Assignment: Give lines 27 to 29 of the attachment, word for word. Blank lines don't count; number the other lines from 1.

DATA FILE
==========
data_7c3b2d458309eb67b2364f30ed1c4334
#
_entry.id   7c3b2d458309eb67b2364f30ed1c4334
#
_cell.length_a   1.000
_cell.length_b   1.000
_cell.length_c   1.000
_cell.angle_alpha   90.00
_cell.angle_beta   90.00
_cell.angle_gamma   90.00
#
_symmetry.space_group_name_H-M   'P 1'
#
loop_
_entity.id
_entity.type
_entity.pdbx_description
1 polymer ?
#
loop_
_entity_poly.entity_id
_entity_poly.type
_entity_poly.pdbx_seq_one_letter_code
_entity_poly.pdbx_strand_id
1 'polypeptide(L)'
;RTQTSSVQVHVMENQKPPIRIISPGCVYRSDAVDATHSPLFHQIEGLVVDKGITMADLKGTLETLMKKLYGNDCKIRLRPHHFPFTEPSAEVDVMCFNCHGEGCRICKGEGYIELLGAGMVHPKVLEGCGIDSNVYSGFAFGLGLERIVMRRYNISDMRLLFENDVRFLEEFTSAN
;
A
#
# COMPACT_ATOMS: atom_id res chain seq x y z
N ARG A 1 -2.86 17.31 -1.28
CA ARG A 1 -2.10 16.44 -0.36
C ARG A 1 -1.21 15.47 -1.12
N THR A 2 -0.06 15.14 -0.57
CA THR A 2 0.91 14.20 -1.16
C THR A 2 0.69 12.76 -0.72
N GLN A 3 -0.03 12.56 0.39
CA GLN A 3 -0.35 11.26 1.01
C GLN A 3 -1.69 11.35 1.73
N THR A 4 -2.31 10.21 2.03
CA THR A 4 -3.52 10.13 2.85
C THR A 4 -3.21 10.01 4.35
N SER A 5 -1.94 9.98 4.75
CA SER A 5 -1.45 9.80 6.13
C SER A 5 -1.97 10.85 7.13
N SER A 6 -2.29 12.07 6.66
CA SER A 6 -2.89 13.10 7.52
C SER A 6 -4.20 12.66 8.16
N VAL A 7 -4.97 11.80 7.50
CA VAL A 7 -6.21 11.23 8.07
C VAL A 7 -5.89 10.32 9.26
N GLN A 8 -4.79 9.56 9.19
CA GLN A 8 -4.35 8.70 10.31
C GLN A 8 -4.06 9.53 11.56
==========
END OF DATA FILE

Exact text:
;
A
#